Lilies for a Queen
by Julian D. Woodruff
Not much here, kid, thought Jimmy. When am I gonna get
these jerks to drop their “no jokers” purity? Okay… so, two jacks.
He warded off the ridicule from across the table as he reached for
the cards. Sure, pot o’ gold… waitin’ for me. Gentleman’s trash
talk, he labeled it. Whatever, I won’t lose much. Then again,
not much left to lose. Take it this time, or make it.
Jimmy suppressed a smile as he looked at his draw.
“Two for me,” he chimed in, careful not to follow Cesar’s “two” too
closely. Cesar’s squirmy this hand. He’s got a winner, he thinks,
or he knows he’s got a loser. He ditched two, and watched the
replacements slide toward him, thinking, Three jacks.
got a chance, at least. It was, in fact, his best
chance in weeks. And after weeks, even a low bettor can feel a definite
“That’s it for me,” said Abe, folding. He swirled and downed
the last of his Scotch and soda.
The easy resignation in Abe’s voice and manner irritated
Jimmy. Bastard can afford to be philosophical. He reached for
his cards. Better loser than anyone had a right to be. Even
before Jimmy started his losing streak, Abe was in better shape than
Jimmy had ever been in. Still, it was small comfort to see him fold.
Jimmy added his draw cards to the three in his hand without
looking at them. Mix it up, keep ‘em guessing. He watched
Cesar slowly fan his five. “Raise you fifty,” Cesar deadpanned through
Now it’s between those guys, Jimmy mused. Hal,
with his Jack Daniels, his wire rims, and his damn hunter’s plaid,
versus Cesar, with his stogie and the essential g & t. He
finally considered his hand. His imagination drifted off to a hastily
established realm of oddsmakers. Three jacks… hell, even three
eights or nines… that’d be somethin’. But this!
Frozen since fanning his cards, Jimmy failed to notice that
his partners had been eying him quizzically for some time. He now came
slowly to life. If I’ve got… what the hell are those two
holding? His eyes all but drilled through the backs of their
cards. Come to that, he asked himself, what did Abe have?
Are all three of them that good, that they didn’t react, to… The
draw pile! Instantly, Jimmy’s eyes slanted down to the table and
measured the stack. I swear, it looks just the way it should, but…
He heard Cesar saying something. “Well, what’ll it be, Jimmy
Jiffy? You may have all night, but—”
“Hold on a sec, Cesar,” Jimmy answered slowly; then,
distantly, “see you.” Distractedly, he slid his cash pile toward the
pot, never taking his eyes from his cards. Three or four bills slipped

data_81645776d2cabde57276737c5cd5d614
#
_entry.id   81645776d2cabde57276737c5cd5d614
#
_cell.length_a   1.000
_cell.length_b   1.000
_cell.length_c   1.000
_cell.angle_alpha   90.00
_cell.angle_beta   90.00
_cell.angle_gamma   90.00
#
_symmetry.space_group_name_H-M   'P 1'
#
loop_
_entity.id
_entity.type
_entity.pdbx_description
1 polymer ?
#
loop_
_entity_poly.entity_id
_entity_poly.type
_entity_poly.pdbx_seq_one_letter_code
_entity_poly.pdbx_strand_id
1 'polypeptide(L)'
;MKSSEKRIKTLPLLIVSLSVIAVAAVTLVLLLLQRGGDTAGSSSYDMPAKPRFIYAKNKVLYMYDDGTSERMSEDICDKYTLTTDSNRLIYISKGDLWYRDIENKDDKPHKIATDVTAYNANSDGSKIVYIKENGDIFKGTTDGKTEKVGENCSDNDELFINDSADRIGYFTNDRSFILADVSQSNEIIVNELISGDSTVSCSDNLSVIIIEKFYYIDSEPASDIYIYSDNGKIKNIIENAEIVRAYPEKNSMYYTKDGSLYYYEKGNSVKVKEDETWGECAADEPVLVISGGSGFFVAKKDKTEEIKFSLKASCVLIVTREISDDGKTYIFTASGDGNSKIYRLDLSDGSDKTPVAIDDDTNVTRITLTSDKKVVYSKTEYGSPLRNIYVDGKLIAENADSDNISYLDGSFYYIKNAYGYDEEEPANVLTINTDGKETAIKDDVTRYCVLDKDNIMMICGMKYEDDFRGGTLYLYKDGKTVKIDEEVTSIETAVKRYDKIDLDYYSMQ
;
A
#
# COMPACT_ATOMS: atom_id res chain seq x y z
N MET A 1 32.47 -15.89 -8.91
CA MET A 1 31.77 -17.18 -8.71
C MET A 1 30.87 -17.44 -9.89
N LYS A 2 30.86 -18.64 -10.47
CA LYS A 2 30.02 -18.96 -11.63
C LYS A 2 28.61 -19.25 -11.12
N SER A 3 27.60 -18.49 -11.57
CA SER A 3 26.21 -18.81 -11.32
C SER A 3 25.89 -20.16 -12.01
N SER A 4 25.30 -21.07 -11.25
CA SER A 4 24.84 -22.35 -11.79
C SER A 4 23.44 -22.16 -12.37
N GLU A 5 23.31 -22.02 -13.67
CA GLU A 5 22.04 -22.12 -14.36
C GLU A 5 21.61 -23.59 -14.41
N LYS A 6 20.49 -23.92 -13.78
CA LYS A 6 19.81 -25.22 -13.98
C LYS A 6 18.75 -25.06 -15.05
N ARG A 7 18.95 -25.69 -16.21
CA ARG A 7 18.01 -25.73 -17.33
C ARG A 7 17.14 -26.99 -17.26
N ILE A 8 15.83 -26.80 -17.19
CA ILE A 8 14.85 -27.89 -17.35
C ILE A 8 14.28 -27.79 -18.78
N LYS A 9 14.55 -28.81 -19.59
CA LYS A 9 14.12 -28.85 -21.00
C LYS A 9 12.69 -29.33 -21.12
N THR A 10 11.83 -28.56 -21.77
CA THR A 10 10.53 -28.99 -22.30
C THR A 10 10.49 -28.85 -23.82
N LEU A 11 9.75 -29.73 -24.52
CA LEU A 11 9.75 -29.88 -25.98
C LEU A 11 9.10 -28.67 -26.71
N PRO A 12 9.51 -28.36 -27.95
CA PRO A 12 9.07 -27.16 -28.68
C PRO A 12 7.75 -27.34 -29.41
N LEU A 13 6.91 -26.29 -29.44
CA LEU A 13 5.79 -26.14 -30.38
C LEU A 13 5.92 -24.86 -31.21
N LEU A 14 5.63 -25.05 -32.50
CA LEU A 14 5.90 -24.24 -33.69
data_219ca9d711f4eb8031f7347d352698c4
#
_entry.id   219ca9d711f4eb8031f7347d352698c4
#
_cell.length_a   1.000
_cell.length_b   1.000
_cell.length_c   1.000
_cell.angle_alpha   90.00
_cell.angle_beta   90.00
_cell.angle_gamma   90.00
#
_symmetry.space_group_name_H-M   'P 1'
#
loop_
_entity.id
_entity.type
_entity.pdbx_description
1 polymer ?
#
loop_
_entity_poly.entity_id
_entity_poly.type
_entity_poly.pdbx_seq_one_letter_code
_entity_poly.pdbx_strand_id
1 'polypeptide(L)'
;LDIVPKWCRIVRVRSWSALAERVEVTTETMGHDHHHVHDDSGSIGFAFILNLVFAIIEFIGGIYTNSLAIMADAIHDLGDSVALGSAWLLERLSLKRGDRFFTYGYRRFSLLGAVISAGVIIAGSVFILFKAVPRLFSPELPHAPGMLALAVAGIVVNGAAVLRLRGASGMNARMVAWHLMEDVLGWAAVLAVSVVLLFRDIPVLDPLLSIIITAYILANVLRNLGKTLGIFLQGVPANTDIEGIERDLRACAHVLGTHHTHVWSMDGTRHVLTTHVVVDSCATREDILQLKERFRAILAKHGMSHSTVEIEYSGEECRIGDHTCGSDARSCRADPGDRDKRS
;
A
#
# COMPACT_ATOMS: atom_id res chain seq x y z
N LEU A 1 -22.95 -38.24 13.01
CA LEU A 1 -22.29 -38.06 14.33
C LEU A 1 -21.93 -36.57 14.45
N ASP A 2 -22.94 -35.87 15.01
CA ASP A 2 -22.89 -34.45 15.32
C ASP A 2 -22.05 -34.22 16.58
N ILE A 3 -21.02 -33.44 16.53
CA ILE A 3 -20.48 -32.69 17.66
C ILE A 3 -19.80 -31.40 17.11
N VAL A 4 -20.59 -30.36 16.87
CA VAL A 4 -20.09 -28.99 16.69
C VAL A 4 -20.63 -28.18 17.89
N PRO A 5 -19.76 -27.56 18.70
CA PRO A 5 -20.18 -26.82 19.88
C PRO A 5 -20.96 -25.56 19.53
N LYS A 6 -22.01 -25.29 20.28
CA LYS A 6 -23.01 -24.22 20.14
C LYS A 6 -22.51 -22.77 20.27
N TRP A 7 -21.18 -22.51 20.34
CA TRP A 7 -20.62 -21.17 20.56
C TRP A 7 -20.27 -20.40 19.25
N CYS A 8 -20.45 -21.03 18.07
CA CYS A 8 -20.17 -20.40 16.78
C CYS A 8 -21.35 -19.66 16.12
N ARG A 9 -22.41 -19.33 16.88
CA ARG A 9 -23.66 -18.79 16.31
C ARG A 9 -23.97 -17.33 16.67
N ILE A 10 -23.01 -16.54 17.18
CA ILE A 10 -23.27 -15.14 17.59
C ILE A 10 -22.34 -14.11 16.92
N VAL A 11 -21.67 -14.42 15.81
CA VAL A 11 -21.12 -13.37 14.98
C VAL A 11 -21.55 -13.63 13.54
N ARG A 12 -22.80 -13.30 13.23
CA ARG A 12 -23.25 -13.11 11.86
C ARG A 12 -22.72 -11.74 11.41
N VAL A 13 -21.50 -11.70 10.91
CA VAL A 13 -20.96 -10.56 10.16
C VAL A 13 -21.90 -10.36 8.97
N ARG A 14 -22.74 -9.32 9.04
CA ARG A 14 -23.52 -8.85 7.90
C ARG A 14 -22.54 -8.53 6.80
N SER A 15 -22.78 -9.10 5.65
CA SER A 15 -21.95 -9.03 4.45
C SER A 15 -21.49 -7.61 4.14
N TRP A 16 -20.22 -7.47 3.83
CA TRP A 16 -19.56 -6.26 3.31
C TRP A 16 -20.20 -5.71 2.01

under the sweep of his hand. He was unaware of Cesar, who moved the
stray bills into the pile with the others. Jimmy took a quick slug of
his drink and loosened his collar. No point bein’ subtle now.
What’s anybody gonna do?
“Straight diamonds.” Cesar’s smiling announcement and display
of the five through nine, then Hal’s reaction of disgust — were all but
lost on Jimmy, who said nothing. He had entered a tableau in which all
was a distant blur, except for his cards. He was laying them down
quietly but emphatically. Five jacks: hearts, spades, diamonds, clubs,
fleurs–de–lis. The last, a two–eyed image, was staring up at him from
the table with slightly crossed eyes and the hint of a grin…
* * *
It was Abe who jumped up from the table first. Mindless of the
cool dampness from Jimmy’s drink through his shirtsleeve, he worked his
arm underneath the stricken man’s chest and, with the other gripping
the back of his jacket, pulled him up from the table. “Oh, God! Oh,
Cesar turned away, breathed deeply several times, then,
needing a distraction, found a roll of paper towels and started mopping
up Jimmy’s spilled gin and tonic. Hal helped, collecting the
drink–soaked cards and bills.
By this time Abe was on the phone to 911. “Uh, better see if
there’s any contact information on him, I guess,” offered Cesar.
Hal got to Jimmy’s cards last. “Sheesh—what a hand! Poor sap.
Probably too much excitement for his heart. Four jacks, plus the queen
of hearts! Almost, Jimmy boy, almost.”
© 2021 Julian D. Woodruff
A resident of western New York state, Julian D. Woodruff
fiction and poetry for both adults and children. His speculative
fiction includes “The Odd Dental Patient” (in Frostfire Worlds,
and “The Line at the Bus Station” (Reedsy website, Aug. 20,
Find more by Julian D. Woodruff in the
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